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Judge orders dog Dre to be put down after biting child

By Paul Hooper

A dog owner wept today after being told his beloved pet is to die - after it attacked a four-year-old girl.

A judge decided to make the destruction order after hearing how the American pitbull-mastiff cross-breed sunk its teeth into a child.

The youngster needed hospital treatment following the attack which happened in its owner's home in Cliftonville last March.

Dre is to be put down after biting a child. Stock image of mastiff/pitbull dog
Dre is to be put down after biting a child. Stock image of mastiff/pitbull dog

Father-of-four Steven Thomson, 58, wept in the dock at Canterbury Crown Court after hearing the fate of the animal, named Dre after an American rapper.

Thomson’s barrister Peter Alcock said it had been a much-loved pet which had never before shown aggressive tendencies.

“He is truly remorseful, particularly for the child and the past year has taken its toll on him emotionally.”

But the court heard - after spending a year on “Death Row” in kennels, costing the taxpayer £7200 – the animal was now manifesting “real issues” of aggression.

Judge Simon James said: “I am simply not prepared to take the risk of the animal biting again.

"Your dog bit a four-year-old child in the face, leaving her with significant wounds, which resulted in her receiving stitches under general anaesthetic.

“I have seen photographs of this little girl’s injuries taken at the hospital and it is impossible to conclude the injuries were anything other than serious."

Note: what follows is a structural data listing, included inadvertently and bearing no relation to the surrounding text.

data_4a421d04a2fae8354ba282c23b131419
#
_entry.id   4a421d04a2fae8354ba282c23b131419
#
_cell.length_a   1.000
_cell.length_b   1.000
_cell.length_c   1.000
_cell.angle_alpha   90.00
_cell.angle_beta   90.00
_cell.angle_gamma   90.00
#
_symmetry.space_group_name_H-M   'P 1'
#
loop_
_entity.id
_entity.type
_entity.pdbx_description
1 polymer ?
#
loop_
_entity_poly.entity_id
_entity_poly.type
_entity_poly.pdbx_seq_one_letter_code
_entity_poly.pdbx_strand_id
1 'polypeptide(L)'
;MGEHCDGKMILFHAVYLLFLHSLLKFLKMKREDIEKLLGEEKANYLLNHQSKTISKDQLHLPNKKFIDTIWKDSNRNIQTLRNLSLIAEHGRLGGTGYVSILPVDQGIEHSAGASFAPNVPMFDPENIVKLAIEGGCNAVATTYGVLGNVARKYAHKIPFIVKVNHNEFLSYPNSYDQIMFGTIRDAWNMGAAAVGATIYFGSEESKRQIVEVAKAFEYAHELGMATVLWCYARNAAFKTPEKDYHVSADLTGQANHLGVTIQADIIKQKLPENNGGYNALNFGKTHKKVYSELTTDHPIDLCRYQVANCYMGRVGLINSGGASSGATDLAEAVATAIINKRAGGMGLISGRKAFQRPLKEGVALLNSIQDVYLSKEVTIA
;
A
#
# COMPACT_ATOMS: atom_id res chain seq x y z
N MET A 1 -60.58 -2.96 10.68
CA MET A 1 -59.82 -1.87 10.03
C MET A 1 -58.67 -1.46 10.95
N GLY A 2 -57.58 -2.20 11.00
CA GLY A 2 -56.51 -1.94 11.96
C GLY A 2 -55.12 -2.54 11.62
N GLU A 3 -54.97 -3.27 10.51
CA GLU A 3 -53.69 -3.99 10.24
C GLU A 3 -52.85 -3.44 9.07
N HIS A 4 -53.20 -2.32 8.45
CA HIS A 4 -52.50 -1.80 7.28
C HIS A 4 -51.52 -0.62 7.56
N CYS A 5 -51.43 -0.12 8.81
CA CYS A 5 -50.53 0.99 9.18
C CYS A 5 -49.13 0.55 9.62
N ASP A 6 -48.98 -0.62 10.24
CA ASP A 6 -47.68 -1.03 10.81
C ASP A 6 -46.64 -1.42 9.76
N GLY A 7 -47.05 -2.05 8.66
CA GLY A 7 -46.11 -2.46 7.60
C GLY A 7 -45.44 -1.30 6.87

“The only way to protect the public is for Dre to be put to sleep" - Judge Simon James

Thomson hung his head and wiped away tears as the judge told him: “The only way to protect the public is for Dre to be put to sleep.”

The father of four had pleaded guilty to having a dog dangerously out of control at his home in Cliftonville.

It followed hours of discussions between lawyers and the judge about the legal definition of being “dangerously” out of control.

Thomson, of Godwin Road, eventually changed his plea after receiving assurances from the judge that he would not receive an immediate jail sentence.

He was ordered to pay the child £500 compensation and ordered to remain indoors between 8pm and 6am for the next four months under an electronic tagging order.

The judge added the compensation figure represented what Thomson, who is on benefits, could pay and not “I stress, because I believe that is adequate compensation.”

The judge accepted that Thomson could not reasonably have “foreseen the events which unfolded” and ruled against barring him from owning another animal.

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